Hello and welcome to our community! Is this your first visit?
Register
Enjoy an ad free experience by logging in. Not a member yet? Register.
Results 1 to 5 of 5
  1. #1
    New Coder
    Join Date
    Sep 2007
    Posts
    27
    Thanks
    1
    Thanked 0 Times in 0 Posts

    How does a browser run JavaScript?

    Hi Everyone,

    I have a technical question regarding how JavaScript is run by browsers.

    In traditional programming a source file (containing human readable programming instructions) is first compiled (into binary data) before it can be run by a computer.

    Do JavaScript commands get compiled before being run, or does the "scripting engine" interpret the human readable commands directly?

    Any help here will be greatly appreciated.

    Kind Regards,

    Davo

  • #2
    Supreme Master coder! Old Pedant's Avatar
    Join Date
    Feb 2009
    Posts
    25,591
    Thanks
    78
    Thanked 4,385 Times in 4,350 Posts
    In theory, the implementation of JavaScript is left as an exercise to the creator of each JavaScript engine.

    In practice, all browsers *do* implement JavaScript using a compiler. But most compilers in use don't compile the source code into machine code directly. Rather, they compile into an intermediate form (sometimes called a "byte code") and then that intermediate code is interpreted.

    BUT...

    But there is an elephant in the room: Google's V8 JavaScript compiler *IS* a true compiler, compiling directly to machine code.

    So the answer to your question is the usual answer to almost all programming questions: "It depends ..."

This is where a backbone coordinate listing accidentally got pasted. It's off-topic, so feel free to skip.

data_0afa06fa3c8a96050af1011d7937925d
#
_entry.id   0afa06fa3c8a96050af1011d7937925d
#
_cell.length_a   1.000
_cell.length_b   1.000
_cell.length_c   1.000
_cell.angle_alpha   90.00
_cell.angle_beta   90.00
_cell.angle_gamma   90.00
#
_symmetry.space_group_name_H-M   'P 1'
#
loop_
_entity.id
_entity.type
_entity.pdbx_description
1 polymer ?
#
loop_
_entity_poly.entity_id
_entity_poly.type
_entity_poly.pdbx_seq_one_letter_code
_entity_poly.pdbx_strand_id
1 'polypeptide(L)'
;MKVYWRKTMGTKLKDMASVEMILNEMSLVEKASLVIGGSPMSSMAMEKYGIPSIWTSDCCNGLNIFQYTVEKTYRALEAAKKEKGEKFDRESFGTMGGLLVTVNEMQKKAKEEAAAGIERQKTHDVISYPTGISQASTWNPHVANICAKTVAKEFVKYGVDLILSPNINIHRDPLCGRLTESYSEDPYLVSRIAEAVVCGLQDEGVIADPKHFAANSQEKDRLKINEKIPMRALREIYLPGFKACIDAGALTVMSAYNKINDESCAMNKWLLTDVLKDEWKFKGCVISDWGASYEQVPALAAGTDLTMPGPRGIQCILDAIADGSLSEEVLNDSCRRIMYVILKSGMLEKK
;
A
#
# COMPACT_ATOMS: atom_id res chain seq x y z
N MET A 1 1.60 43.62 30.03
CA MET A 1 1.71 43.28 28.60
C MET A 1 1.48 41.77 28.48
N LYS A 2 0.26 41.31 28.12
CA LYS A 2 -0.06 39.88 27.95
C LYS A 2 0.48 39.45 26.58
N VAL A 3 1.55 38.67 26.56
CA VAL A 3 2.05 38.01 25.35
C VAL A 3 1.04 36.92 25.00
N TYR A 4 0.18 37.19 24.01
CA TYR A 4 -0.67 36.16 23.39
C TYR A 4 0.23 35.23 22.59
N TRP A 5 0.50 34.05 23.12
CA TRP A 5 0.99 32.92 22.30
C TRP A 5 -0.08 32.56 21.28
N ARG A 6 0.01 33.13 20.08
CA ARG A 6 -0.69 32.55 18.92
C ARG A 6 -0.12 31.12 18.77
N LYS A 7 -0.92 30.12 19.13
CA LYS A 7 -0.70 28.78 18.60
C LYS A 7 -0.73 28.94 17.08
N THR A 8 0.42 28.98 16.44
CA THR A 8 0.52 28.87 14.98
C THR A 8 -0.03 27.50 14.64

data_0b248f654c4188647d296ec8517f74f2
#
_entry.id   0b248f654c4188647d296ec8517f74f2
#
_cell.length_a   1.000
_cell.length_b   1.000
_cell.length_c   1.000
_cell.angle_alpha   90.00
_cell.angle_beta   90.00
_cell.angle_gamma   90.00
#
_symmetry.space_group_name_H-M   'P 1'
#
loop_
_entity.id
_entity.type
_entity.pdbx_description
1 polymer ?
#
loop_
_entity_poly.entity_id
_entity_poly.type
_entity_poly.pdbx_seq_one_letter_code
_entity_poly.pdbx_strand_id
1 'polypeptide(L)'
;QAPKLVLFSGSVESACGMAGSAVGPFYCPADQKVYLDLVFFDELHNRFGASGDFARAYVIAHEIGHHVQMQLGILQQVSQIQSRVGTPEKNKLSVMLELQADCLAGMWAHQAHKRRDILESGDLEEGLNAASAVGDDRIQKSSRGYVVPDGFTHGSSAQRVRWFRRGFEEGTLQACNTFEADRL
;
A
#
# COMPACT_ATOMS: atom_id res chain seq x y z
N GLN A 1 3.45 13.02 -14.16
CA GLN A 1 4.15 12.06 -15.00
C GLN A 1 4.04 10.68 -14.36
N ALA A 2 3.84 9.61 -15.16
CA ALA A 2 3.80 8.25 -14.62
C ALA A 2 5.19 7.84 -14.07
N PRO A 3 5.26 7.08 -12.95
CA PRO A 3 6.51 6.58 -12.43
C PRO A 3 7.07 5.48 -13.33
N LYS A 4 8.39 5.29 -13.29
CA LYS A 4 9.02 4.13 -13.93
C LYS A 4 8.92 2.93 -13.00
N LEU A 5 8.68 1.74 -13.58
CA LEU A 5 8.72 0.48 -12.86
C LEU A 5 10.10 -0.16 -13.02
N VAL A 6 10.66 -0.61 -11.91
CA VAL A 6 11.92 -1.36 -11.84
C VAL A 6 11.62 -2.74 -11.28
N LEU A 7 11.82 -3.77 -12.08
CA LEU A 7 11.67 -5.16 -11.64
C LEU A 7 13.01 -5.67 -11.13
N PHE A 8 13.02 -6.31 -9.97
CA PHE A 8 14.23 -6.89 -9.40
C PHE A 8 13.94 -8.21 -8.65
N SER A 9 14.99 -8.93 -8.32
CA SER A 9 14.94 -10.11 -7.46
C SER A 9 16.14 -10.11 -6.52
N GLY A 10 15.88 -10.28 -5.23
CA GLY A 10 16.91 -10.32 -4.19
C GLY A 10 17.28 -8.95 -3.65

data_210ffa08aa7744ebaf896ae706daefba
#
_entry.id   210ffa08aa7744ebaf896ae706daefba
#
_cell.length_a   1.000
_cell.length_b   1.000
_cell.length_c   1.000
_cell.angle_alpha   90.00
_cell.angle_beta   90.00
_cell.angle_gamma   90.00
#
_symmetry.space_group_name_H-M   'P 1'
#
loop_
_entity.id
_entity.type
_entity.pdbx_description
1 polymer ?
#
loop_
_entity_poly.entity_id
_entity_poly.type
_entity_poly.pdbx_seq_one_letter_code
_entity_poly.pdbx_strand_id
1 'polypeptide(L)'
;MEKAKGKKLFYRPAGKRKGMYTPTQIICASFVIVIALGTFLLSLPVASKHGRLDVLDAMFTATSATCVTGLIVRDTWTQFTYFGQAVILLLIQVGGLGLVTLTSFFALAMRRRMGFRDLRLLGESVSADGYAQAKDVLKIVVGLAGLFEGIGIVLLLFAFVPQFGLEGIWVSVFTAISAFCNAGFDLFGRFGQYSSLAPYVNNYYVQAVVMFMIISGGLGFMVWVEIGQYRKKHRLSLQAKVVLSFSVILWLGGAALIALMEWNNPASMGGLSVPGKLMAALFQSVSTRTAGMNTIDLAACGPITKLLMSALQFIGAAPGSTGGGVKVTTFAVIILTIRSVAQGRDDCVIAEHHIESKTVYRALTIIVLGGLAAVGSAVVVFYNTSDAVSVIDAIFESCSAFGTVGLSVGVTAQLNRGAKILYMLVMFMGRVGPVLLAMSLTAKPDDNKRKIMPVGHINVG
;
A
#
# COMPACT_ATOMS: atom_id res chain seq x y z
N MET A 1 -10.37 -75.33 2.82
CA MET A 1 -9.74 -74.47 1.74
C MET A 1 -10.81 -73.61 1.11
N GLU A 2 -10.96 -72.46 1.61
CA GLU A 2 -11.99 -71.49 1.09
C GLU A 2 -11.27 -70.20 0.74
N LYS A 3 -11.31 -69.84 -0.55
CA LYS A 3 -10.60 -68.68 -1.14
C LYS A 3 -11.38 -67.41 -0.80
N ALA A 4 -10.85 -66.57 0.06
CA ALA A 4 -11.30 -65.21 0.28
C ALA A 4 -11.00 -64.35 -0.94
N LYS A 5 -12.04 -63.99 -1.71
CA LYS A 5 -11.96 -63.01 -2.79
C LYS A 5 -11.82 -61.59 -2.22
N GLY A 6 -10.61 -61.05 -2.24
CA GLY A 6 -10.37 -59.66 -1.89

Oh, and if you are curious:
    https://developers.google.com/v8/?csw=1
    An optimist sees the glass as half full.
    A pessimist sees the glass as half empty.
    A realist drinks it no matter how much there is.

  • #3
    New Coder
    Join Date
    Sep 2007
    Posts
    27
    Thanks
    1
    Thanked 0 Times in 0 Posts
    Thank you for the insight

  • #4
    Senior Coder Dormilich's Avatar
    Join Date
    Jan 2010
    Location
    Behind the Wall
    Posts
    3,296
    Thanks
    13
    Thanked 345 Times in 341 Posts
    another good explanation, esp. with regards to browsers: http://www.html5rocks.com/en/tutoria...browserswork/?
    The computer is always right. The computer is always right. The computer is always right. Take it from someone who has programmed for over ten years: not once has the computational mechanism of the machine malfunctioned.
    André Behrens, NY Times Software Developer

  • #5
    Senior Coder rnd me's Avatar
    Join Date
    Jun 2007
    Location
    Urbana
    Posts
    4,350
    Thanks
    11
    Thanked 589 Times in 570 Posts
    browsers past and current all interpret js code as its parsed. All are capable of interpretation, they have to be. all js code is interpreted, at least at first.

    Many newer engines (odin,chakra,v8) also compile a low-level code version that is fairly comparable to a compiler's output, which they switch into once all the code is loaded and parsed.

    For V8 this is a 3-level stage: user-land js, low-level strong-typed+optimized interpretation, and ultimately compiled machine code.

    M$'s chakra engine leaves interpreted mode upon completion of a background CPU core compiling the javascript code into jscript.net (more or less) IRL or bytecode.

    Tracemonkey is a highly-advanced and performant interpreter used in mid-firefox versions. Though the epitome of interpretation (it can outperform naive compilers), mozilla has integrated JIT features to it over the years, especially during Ion, which is why firefox now enjoys the fastest JS engine in production.
    my site (updated 13/9/26)
    BROWSER STATS [% share] (2014/5/28) IE7:0.1, IE8:5.3, IE11:8.4, IE9:3.2, IE10:3.2, FF:18.2, CH:46, SF:7.9, NON-MOUSE:32%


  •  

    Tags for this Thread

    Posting Permissions

    • You may not post new threads
    • You may not post replies
    • You may not post attachments
    • You may not edit your posts
    •